“Do not be afraid; from now on you will be catching men.” – Luke 5:10
Again Jesus is preaching the Word. It’s been a running theme over the last several Sundays. He preaches in Nazareth; He preaches in Capernaum. Today He preaches at the shore of the Sea of Galilee, here called the Lake of Gennesaret. Same body of water. Here the synagogue is an informal gathering, a crowd that has formed and is pressing in on Jesus, eager to hear the Word. His pulpit is Simon’s fishing boat which Jesus presses into service. The fishermen were mending their nets after a fruitless night of work, and the boat would provide a little distance between Jesus and crowd so everyone could hear.
Fishing was potentially lucrative and always difficult. Fishermen tend to be superstitious in an almost religious sort of way. If you stop and think about it for a second, you can understand it. You can’t see what you’re trying to catch. You’re at the mercy of the wind, the waves, the seasons, the unpredictability of fish. They didn’t have sonar to locate the fish or GPS to guide them reliably to a location. They had to rely on experience, instinct, and a lot of dumb luck.
The luck apparently wasn’t that good that night. They had labored through the whole night and caught nothing. It’s frustrating, tiring, tedious. You likely have the same experience in your vocation. You work like crazy and have nothing to show at the end of the day, or sometimes longer. I’m sure the fishermen were not in a terribly good mood on the seashore that day as they cleaned their nets for the next night. They were probably just eager to get the chores done so they could catch some sleep. And here is Jesus, wanting to borrow Simon’s boat so he could use it as a pulpit. What’s a fisherman to do?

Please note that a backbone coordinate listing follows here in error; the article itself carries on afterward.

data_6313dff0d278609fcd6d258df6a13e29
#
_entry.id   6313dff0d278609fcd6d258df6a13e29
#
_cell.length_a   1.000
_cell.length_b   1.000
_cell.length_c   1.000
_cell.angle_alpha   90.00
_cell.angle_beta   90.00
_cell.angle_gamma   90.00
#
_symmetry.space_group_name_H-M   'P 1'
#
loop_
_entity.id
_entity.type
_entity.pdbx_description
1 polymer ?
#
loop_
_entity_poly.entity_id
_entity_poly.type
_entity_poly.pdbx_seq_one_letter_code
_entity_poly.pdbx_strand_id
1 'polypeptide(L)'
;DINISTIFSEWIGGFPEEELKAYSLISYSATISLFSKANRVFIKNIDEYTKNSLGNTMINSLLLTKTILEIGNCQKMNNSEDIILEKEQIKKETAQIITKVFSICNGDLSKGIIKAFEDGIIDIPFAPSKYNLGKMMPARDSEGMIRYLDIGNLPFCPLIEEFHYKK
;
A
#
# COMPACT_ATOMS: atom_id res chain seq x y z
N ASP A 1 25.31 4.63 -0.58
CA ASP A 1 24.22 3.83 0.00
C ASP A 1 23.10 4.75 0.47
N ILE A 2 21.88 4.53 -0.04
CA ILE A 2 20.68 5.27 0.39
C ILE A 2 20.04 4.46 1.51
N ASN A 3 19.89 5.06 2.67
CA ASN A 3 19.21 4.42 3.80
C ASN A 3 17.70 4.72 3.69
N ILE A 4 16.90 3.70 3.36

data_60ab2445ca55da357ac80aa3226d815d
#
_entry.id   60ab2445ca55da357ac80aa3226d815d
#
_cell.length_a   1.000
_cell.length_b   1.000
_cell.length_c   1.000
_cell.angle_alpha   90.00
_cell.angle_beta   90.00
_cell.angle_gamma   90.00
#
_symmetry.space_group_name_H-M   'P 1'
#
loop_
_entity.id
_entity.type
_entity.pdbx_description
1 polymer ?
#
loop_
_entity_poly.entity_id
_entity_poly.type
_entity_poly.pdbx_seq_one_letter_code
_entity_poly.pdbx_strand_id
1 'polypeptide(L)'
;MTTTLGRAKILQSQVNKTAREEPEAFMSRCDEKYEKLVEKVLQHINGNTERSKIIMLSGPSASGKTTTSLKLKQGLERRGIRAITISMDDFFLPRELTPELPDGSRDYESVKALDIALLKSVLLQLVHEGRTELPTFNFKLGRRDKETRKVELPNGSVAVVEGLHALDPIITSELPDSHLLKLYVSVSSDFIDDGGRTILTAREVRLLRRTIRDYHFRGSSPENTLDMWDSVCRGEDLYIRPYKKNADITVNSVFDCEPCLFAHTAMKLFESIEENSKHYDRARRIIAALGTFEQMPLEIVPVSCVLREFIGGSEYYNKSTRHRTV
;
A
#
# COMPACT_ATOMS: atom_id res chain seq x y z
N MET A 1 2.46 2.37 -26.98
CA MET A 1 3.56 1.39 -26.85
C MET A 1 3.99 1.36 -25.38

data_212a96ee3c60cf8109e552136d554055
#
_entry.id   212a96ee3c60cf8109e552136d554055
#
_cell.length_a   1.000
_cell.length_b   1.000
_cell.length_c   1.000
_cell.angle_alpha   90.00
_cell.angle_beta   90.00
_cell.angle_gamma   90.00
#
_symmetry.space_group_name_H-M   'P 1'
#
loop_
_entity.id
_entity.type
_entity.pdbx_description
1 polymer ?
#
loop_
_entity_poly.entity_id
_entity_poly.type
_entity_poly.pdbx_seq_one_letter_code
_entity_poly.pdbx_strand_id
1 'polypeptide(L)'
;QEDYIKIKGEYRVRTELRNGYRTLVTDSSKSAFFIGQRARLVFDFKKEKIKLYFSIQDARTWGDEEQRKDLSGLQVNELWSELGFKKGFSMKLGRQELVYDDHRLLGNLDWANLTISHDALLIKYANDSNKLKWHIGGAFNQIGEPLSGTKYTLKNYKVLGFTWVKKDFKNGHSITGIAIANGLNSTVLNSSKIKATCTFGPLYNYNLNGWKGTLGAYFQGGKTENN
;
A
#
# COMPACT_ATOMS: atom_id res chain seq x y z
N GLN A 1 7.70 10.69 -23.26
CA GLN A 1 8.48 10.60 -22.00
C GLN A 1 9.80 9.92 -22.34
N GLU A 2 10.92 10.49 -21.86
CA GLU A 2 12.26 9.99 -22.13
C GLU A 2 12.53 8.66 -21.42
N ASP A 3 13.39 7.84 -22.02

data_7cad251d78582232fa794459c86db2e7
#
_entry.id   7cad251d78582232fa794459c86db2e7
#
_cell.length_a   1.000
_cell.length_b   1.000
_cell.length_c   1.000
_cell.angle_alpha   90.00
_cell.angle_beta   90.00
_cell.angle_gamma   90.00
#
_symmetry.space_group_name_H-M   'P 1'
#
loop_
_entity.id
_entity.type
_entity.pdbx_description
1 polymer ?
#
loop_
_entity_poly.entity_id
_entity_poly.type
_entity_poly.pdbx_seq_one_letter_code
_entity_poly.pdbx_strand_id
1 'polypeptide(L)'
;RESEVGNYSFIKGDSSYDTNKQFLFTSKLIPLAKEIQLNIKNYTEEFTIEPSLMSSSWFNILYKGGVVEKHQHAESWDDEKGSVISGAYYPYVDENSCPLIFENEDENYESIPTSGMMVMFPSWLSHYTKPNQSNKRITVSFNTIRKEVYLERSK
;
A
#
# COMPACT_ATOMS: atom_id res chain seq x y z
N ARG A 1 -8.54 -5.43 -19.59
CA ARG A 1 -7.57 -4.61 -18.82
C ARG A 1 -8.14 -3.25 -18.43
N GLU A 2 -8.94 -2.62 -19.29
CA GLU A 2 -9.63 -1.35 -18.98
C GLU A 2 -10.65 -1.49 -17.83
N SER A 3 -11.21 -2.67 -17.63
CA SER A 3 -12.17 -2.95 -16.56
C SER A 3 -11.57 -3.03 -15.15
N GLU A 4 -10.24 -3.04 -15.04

So they push Simon’s boat out a bit, and Jesus sits down and teaches the people. Luke doesn’t record a word of what Jesus said (don’t you wish he had?), but he tells us that when Jesus finished speaking, He turns to Simon and says, “Let’s go fishing. Put the boat out into the deep water and let down your nets for a catch.” There’s a command and a promise, if you will. Put out the boat, let down your nets. And there will be a catch.
I imagine that the fishermen kind of stopped, looked at each other, and muttered to themselves, “What does He know about fishing, anyway?” He grew up in a carpenter’s house in Nazareth. He’s a rabbi, not a fisherman. Fishermen knew that it’s easier to fish in the shallows rather than the deep. And you wait until nightfall, when the fish come up to the shallows to feed. You don’t cast your nets into the deep water at midday. That’s just a waste of time and energy.
“Master, we toiled all night and took nothing!” Interesting word choice there. “Master.” More like chief or commander. “We fished all night, chief, and took nothing.” But Simon trusts the Word of Jesus, and Jesus is teaching Simon to trust His Word. That’s the point of this miracle. Trust the Word of Jesus. “At your word I will let down the nets.” Simon trusts the Word of Jesus over and against his own experience as a fishermen. He has no good reason to let out the nets in the daylight in deep water except for Jesus’ Word. Jesus had healed his mother-in-law of a fever, after all. So why not?
This is the faith point — taking Jesus at His Word. Like the servants at the wedding feast at Cana who filled those clay jugs with water and then dispensed it to the guests. They took Jesus at His Word.
So out go the nets, and what do you suppose happened? The fish swim into the nets like moths drawn to the light! The nets are busting full of fish, and the boats are in danger of sinking under the weight of all of them. And for a moment at least, Simon and the rest of the fishermen must have been thinking, “This is great! The ultimate fish locator. We could be rich.” But Simon Peter looks at all the flopping fish in the boat, and he looks at Jesus, and this big tough fisherman falls to his knees in humility and says, “Depart from me, for I am a sinful man, O Lord.”
That is faith talk too – recognizing that we stand in the presence of a holy God, recognizing that in Jesus this holy God has become one of us and stands in our midst, that He is the Lord of creation whom the wind and waves and even the fish obey. Simon knew his sinfulness. It wasn’t just a matter of sins, the coarse word here, the fights with his brother, the bickering with his wife, his greed for gain, his discouragement over a fruitless night of labor, or whatever. He doesn’t simply say “I have sinned,” but “I am a sinner.” That’s what he is. That’s what you and I are as well.